Sanitation partnerships

Calls for partnerships to help those without proper access to sanitation are growing. Yet while we increasingly understand how partnerships for solid waste or drinking water can flourish, much less is known about how to bring about large-scale partnerships for sanitation.


Particularly crucial for sanitation partnerships is finding the correct balance between household and government responsibility.  Sanitation improvement can lead to health gains, but at a household level is more likely driven by a desire for dignity and comfort.  Matching these different incentives at various levels is not straightforward, posing new challenges even for experienced partnership practitioners.


Equally, debates about choice of technology, subsidy levels and institutional responsibility tend to be even more complex for sanitation than for water.


BPD has suggested that partnerships can play three distinct roles in sanitation: promoting local level sanitation improvements; linking these into wider waste management and environmental protection; and bringing together an often fragmented institutional field. 


Key BPD documents on sanitation partnerships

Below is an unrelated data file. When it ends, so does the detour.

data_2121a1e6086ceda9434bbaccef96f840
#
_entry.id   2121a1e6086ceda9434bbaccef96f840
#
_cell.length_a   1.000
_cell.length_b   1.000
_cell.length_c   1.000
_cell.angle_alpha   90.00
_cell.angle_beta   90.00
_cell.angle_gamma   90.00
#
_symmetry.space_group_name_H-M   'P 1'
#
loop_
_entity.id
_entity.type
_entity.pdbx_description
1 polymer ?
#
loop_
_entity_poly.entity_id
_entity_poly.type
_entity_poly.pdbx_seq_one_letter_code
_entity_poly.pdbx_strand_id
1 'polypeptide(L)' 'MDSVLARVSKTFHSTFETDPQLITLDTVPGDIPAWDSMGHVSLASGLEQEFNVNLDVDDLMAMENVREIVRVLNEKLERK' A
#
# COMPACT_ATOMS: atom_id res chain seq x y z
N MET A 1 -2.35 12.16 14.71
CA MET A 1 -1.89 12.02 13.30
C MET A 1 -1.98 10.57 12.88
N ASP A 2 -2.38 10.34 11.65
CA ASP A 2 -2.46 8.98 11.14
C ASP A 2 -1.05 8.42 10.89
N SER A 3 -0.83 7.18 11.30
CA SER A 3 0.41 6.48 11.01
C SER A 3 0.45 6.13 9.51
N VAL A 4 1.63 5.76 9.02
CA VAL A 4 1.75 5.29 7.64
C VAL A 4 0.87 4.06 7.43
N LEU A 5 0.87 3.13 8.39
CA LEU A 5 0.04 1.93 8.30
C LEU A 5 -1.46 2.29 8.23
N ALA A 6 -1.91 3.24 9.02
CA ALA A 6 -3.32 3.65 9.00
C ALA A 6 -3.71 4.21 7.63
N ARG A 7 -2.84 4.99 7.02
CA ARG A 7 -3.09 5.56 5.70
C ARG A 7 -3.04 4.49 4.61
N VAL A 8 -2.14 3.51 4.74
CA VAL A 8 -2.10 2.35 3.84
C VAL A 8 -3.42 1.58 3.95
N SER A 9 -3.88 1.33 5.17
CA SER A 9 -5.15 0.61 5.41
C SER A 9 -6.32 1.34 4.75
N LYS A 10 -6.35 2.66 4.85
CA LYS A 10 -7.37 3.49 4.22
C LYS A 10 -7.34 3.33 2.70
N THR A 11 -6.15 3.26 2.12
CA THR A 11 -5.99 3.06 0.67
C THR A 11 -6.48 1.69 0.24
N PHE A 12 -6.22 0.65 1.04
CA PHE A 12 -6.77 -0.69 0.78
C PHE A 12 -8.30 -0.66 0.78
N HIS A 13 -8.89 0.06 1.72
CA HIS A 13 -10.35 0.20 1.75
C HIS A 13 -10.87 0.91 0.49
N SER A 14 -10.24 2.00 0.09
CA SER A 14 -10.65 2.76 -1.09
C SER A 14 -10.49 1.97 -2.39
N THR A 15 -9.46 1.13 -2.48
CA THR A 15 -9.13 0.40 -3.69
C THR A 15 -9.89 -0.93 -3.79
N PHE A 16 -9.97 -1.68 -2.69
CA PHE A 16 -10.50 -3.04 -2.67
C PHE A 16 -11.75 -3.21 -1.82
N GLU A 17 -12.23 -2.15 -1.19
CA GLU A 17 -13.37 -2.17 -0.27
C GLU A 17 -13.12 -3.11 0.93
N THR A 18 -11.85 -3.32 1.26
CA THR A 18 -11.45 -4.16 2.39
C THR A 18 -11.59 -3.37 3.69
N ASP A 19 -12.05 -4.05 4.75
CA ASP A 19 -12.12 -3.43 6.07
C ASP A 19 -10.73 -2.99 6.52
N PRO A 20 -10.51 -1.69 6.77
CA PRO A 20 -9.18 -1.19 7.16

Partnerships for sanitation (overview paper) | full report

A review of the specific challenges of on-site sanitation and three distinct roles that partnerships can play.

Beyond storage

On-site sanitation is often the only feasible solution for poor urban communities. Yet that is only half the challenge; how do we make sure waste does not pollute the community, threatening both health and the environment? 

Landlord or tenant?

Selling sanitation to households is a promising solution, but many millions of urban dwellers only rent their property.  How do we deal with this widespread challenge?

To let or toilet? Is that the question?

More on the hidden challenges of selling sanitation in the context of rented accommodation.

Tenancy roundtable

Report from a roundtable of organisations that upgrade slums, sanitation specialists, partnership practitioners and rental experts.

Sanitation as a business

The discussion around ‘sanitation as a business’ is gaining considerable momentum. Yet the term is so broad that it is sometimes difficult to have conversations that actually contribute to greater understanding and learning across programmes. In this paper for BPD and SEI, David Schaub-Jones takes one aspect of the debate - emptying and transport - and uses this to highlight some of the issues and broader trends that affect the entire ‘urban sanitation market’.